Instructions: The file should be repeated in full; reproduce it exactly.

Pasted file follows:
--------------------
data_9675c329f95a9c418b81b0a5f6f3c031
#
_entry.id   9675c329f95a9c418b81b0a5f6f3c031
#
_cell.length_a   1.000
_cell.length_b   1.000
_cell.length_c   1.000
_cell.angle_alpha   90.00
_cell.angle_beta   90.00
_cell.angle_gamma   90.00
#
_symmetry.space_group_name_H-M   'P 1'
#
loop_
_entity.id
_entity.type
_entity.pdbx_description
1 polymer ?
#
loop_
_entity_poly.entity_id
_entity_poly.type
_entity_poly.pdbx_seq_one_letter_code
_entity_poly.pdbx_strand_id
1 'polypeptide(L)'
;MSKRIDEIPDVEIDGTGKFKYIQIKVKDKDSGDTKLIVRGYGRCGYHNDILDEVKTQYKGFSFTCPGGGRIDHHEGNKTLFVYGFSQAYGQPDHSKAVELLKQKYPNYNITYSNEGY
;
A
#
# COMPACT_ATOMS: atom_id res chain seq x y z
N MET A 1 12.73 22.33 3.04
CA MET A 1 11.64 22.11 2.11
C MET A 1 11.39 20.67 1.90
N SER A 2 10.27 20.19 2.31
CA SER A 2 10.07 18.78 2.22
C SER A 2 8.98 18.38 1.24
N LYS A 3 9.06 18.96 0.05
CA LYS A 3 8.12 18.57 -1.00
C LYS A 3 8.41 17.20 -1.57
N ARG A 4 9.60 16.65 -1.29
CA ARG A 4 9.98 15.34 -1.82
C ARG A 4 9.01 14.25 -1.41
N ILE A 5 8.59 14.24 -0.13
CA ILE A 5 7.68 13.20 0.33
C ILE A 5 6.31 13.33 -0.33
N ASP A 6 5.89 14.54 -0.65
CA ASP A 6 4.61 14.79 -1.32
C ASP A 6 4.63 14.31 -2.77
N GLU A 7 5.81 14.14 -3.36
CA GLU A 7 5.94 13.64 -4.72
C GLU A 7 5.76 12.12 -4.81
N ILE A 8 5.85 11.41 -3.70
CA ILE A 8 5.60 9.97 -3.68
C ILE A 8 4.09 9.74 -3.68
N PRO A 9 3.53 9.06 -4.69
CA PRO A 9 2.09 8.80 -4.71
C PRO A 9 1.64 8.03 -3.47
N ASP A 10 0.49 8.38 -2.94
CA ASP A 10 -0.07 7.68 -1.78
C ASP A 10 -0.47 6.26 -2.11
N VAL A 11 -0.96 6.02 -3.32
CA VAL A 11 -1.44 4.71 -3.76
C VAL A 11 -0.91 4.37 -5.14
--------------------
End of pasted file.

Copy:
data_9675c329f95a9c418b81b0a5f6f3c031
#
_entry.id   9675c329f95a9c418b81b0a5f6f3c031
#
_cell.length_a   1.000
_cell.length_b   1.000
_cell.length_c   1.000
_cell.angle_alpha   90.00
_cell.angle_beta   90.00
_cell.angle_gamma   90.00
#
_symmetry.space_group_name_H-M   'P 1'
#
loop_
_entity.id
_entity.type
_entity.pdbx_description
1 polymer ?
#
loop_
_entity_poly.entity_id
_entity_poly.type
_entity_poly.pdbx_seq_one_letter_code
_entity_poly.pdbx_strand_id
1 'polypeptide(L)'
;MSKRIDEIPDVEIDGTGKFKYIQIKVKDKDSGDTKLIVRGYGRCGYHNDILDEVKTQYKGFSFTCPGGGRIDHHEGNKTLFVYGFSQAYGQPDHSKAVELLKQKYPNYNITYSNEGY
;
A
#
# COMPACT_ATOMS: atom_id res chain seq x y z
N MET A 1 12.73 22.33 3.04
CA MET A 1 11.64 22.11 2.11
C MET A 1 11.39 20.67 1.90
N SER A 2 10.27 20.19 2.31
CA SER A 2 10.07 18.78 2.22
C SER A 2 8.98 18.38 1.24
N LYS A 3 9.06 18.96 0.05
CA LYS A 3 8.12 18.57 -1.00
C LYS A 3 8.41 17.20 -1.57
N ARG A 4 9.60 16.65 -1.29
CA ARG A 4 9.98 15.34 -1.82
C ARG A 4 9.01 14.25 -1.41
N ILE A 5 8.59 14.24 -0.13
CA ILE A 5 7.68 13.20 0.33
C ILE A 5 6.31 13.33 -0.33
N ASP A 6 5.89 14.54 -0.65
CA ASP A 6 4.61 14.79 -1.32
C ASP A 6 4.63 14.31 -2.77
N GLU A 7 5.81 14.14 -3.36
CA GLU A 7 5.94 13.64 -4.72
C GLU A 7 5.76 12.12 -4.81
N ILE A 8 5.85 11.41 -3.70
CA ILE A 8 5.60 9.97 -3.68
C ILE A 8 4.09 9.74 -3.68
N PRO A 9 3.53 9.06 -4.69
CA PRO A 9 2.09 8.80 -4.71
C PRO A 9 1.64 8.03 -3.47
N ASP A 10 0.49 8.38 -2.94
CA ASP A 10 -0.07 7.68 -1.78
C ASP A 10 -0.47 6.26 -2.11
N VAL A 11 -0.96 6.02 -3.32
CA VAL A 11 -1.44 4.71 -3.76
C VAL A 11 -0.91 4.37 -5.14